The little monster breathed it’s first this week when we assembled the first 6 units of the BeastTile. As can be expected with any first-born, we had a few teething issues, but all-in-all the build went smoooooth. Like a baby’s bottom.
The first chunk of this post is technical mechanical engineer grease-monkey stuff. Scroll on past if you’re here for the pictures.
The majority of the build revolved around assembling the acrylic chassis, the structure of the BeastTile. Our fine-tuning of the design for laser cutting paid off, and the interlocking design fit together really well. The idea was that the components would fit snugly enough that the assembly would hold together dry, and then to bond it all together with Tensol 12, a fantastic product for bonding acrylics. Conventional acrylic cement is essentially just a solvent (acetone does the job), that dissolves the material on the surface of the two acrylic components, which then cures to fuse the components together. Tensol 12 is different in that it is itself a solution of polymers dissolved in solvent. This means that in addition to fusing the surfaces in contact when it cures, it will also fill voids (to an extent). When bonding lasercut edges where structural strength is important, this filling property compensates for the kerf
of the cut edge by filling the wedge-shaped void. This results in a significantly larger bonded area. Tensol 12 also has a good, workable viscosity and take longer to cure than pure solvent, so you’ve got time to fine tune the joint.
The build process looks like this:
We found that with the help of capillary action and gravity, the adhesive makes its way deeply into the joints. There’s some technique to it, but once you’ve got it down it’s as easy as Pi (sic).
Caution: The fumes of these solvent are really bad for your brain and liver. Use them in a well-ventilated area and find somewhere safe to leave them while they cure. Tensol 12 forms a bond within a few minutes, but it takes several hours to cure completely. We are fortunate to have a purpose built, extraction-fitted fume cupboard…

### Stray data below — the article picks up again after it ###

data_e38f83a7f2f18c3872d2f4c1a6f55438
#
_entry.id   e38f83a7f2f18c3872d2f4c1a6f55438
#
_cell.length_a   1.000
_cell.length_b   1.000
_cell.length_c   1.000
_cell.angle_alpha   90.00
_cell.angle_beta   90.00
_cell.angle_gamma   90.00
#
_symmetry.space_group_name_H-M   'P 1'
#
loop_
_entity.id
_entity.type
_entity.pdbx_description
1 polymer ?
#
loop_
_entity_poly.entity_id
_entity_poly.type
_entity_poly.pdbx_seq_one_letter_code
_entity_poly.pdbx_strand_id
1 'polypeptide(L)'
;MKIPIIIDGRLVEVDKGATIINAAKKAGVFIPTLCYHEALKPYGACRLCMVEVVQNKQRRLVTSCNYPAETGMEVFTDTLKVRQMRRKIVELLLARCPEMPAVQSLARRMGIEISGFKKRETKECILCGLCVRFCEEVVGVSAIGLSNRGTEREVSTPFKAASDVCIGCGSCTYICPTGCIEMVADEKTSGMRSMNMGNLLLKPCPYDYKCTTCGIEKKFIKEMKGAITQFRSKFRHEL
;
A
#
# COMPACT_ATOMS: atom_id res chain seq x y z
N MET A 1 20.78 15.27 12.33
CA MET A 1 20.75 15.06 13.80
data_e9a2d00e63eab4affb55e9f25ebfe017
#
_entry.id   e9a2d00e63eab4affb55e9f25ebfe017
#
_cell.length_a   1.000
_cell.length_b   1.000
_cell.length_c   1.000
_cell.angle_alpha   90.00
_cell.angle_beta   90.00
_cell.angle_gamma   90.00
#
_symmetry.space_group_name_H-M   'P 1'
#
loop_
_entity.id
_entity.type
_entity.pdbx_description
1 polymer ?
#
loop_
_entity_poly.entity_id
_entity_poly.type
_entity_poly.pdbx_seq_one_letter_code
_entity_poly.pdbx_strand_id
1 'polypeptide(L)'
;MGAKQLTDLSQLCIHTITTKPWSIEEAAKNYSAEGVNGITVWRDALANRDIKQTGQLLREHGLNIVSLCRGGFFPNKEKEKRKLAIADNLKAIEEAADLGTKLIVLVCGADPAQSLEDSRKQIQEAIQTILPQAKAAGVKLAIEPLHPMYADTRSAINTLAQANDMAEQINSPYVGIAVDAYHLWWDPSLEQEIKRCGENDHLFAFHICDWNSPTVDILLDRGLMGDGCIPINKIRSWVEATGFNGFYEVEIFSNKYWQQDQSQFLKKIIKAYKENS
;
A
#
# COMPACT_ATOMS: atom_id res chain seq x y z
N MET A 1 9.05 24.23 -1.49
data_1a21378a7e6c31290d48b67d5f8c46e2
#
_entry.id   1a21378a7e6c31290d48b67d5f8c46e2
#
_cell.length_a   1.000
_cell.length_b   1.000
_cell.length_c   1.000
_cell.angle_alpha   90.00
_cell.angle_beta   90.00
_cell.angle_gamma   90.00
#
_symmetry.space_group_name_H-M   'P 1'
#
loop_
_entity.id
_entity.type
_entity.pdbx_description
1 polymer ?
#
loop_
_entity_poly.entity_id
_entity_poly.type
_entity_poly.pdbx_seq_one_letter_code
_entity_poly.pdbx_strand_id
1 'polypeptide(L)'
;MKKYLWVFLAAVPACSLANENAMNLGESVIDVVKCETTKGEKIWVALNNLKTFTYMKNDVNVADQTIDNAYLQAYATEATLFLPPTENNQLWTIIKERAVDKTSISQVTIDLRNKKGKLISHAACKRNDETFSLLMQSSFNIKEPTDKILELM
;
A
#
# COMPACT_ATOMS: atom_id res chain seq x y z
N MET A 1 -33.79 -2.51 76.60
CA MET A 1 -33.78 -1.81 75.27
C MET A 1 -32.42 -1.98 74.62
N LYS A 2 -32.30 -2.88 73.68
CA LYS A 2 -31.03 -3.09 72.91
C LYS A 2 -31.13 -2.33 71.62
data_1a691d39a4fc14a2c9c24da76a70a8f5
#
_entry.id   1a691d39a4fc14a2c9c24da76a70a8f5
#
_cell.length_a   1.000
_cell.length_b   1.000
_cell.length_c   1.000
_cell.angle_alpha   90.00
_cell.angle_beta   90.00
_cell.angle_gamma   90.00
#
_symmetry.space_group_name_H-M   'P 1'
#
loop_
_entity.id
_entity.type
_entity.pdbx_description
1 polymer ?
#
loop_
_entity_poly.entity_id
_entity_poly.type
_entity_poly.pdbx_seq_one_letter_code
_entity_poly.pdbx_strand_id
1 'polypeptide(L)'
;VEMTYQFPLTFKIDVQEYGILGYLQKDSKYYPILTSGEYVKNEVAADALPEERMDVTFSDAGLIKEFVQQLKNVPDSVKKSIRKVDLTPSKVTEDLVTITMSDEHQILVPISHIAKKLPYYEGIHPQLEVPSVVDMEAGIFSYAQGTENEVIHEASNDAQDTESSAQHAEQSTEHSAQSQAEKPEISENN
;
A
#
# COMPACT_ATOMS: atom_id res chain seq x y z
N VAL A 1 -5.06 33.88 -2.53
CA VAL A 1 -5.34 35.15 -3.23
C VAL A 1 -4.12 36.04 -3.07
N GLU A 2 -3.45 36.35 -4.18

The tile connect via a threaded hinge axle, which screws into the tiles. It was critical that the tapped holes (M10 x 1 mm) were perpendicular with the faces. The lowly drill press came in handy here. We set the spindle to its slowest (around 190 rpm) and found an appropriate gripping tool (DON’T USE YOUR FINGERS). We found a cool method of doing multiple taps in a row, then unloading the lot by releasing the thread tap from the chuck, rather than having to unscrew the component each time (alas, our drill press couldn’t be easily switched into reverse).
Perspex is brittle and doesn’t take well to machining, especially types that produce a lot of heat. That said, with a good, sharp, hardened steel tap, the thread tapping process was painless. We didn’t use any cutting fluids, but that might be a good idea for larger thread sizes.
Cable Management… he vomits a bit in his mouth
Alas, wireless power transmission is not yet practical, so in the meantime we do our best to avoid the rat’s nest. On the other hand, we have heard of wifi, but we decided to make provision for wired networking, with an internally mounted 8-port Gigabit switch.
Our first stab at intra-tile cabling looks like this…
Prototype everything you can as early as you can. This allows you to weed out the ideas that don’t work, to refine those that almost work and it lets you be adventurous with your designs. If you think you only have one shot at making something that will work, you can’t help but be conservative with your ideas. Prototype and try the risky ideas - they’re very often the coolest, funnest and bestest. Prototyping also gives you the confidence to back your ideas because you know they work.
Aaaaand here are a few examples of what you can build.
We’re ironing out the details of the power supply module and the network switch, so next week we’ll be powering up and saying “hello world.”
We’ve asked before, but maybe seeing it in the flesh will inspire some more cool application ideas from y’all. What would you do with the Beast and what would you like to see us do? Catch us on gitter